It’s hardly news to fans of the brown stuff that chocolate was an invention of the Olmecs, Mayans and The Aztecs. Nor that the beans from the cacao tree were fermented, roasted, and ground into an oily and bitter paste and combined with spices, water, chilli and cornmeal to make a beverage offered to royalty, rulers and priests. Or even that it was a treasure so revered it was proffered to their Gods in sacred ceremonies. But that’s just part of the story…
You see, scientists have recently discovered that cacao‘s origins are about 500 years older than first thought (give or take a day or two) and that the original incarnation of the foamy beverage was in fact a beer-like brew and those canny old Central Americans were probably just hooked on getting hammered on some ye old style choccie flavoured VB.
And I can’t really say I blame them. Hell no! In fact, let me start again.
Hi, my name is Ms Eats World and I am a chocoholic. It’s been about five minutes since my last drink! If I’m being totally honest, it’s more like 30 seconds. Okay, Okay! I’m actually typing this sitting in my local chocolate shop with a steaming hot mug of hand tempered, hand flaked, black pepper infused chocolate.
I am quite literally surrounded by surfaces heaving with chilli chocolate figs, delicate chocolates adorned with edible artworks, cocoa dusted chocolate almonds and chunks of broken chocolate sprinkled with fruits, peppers and spices, each and every one calling me with their siren song.
And don’t even get me started on the beckoning bars of dark chocolate speckled with pine nuts, caramel and sea salt. Actually do, because I’m going to eat some as soon as I finish typing this sentence.
It is this shop, Coco Chocolate, that is the real root of my addiction! So much so that Mr Eats World refers to it as “The Crack Shop”. In fairness, he may actually have a point because I do visit so frequently that I’m a little surprised that the owner, the lovely Rebecca, hasn’t taken out a restraining order on me. Rebecca is the real deal, a traditional chocolatier who studied at the Valrhona Chocolate School in France. And it is her sublime chocolate that I am addicted to.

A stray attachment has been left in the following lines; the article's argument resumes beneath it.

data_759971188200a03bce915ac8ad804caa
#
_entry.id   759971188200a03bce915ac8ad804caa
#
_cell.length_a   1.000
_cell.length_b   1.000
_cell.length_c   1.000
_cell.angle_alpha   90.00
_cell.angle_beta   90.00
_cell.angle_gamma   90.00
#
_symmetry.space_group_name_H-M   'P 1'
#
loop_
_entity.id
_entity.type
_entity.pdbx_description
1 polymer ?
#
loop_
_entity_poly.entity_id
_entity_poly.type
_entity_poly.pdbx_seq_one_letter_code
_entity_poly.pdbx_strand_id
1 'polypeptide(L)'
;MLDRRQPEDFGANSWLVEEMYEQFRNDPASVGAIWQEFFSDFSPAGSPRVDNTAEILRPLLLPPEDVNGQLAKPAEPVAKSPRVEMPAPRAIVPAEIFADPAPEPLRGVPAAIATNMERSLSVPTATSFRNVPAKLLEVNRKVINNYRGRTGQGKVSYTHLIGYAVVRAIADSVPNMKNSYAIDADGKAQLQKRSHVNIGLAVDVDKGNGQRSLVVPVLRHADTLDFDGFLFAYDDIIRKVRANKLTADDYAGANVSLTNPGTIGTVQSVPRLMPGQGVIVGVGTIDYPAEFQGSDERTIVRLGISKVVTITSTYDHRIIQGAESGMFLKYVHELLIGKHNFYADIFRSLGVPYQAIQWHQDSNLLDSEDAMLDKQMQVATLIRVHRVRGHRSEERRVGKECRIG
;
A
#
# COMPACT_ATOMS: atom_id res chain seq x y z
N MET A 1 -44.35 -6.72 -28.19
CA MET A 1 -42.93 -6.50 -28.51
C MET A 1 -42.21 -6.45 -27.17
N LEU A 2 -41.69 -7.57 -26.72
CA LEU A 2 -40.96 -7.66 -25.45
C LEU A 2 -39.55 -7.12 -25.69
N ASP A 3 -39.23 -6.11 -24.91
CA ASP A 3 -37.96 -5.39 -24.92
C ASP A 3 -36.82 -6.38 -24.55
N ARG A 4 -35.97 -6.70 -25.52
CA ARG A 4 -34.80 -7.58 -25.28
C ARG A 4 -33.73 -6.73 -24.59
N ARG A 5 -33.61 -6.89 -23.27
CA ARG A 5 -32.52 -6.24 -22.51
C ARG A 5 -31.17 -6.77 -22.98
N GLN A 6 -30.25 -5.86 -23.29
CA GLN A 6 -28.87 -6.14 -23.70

In truth, I can actually take or leave most other chocolate, just not the ambrosial stuff of Coco. What most people take for chocolate is a mere trifle of sugar, artificial flavour and milk powder compared to the sweet, sweet alchemy of truly good chocolate. Once you’ve tried it there’s no turning back. And, in my ever so humble opinion, Coco Chocolate, in all its organic, ethical, hand-made glory is the best in Sydney.
Given his DNA, it’s no great surprise that Raffles is also a fan of all things chocolate-hued.
I would like at this juncture to state that (complete hypocrite that I am) neither of my children were allowed to dabble in the brown stuff until they turned two and happily munching a broad variety of healthy foods. Not just because I didn’t want to share mine with them (although that may have been part of it) but in the interest of them developing a healthy palate for all food.
Now, back to the story! Naturally, when I asked Raffles if he’d like to attend Coco’s Sydney Chocolate School, he answered “No thanks mama, I’d rather just stay at home with a plate of steamed broccoli and watch a documentary on Thermodynamics!”
In a parallel universe, that is! Seriously, what five-year old is going to say no to a school with no uniforms, no books and only one rule! “Eat as much chocolate as you possibly can!”
Not mine. He’s doing freakin’ cartwheels in anticipation!
So we find ourselves on a chilly Tuesday morning at Mosman entering what has to be the prettiest classroom I’ve ever seen, bubbling with anticipation at learning the art of making chocolate.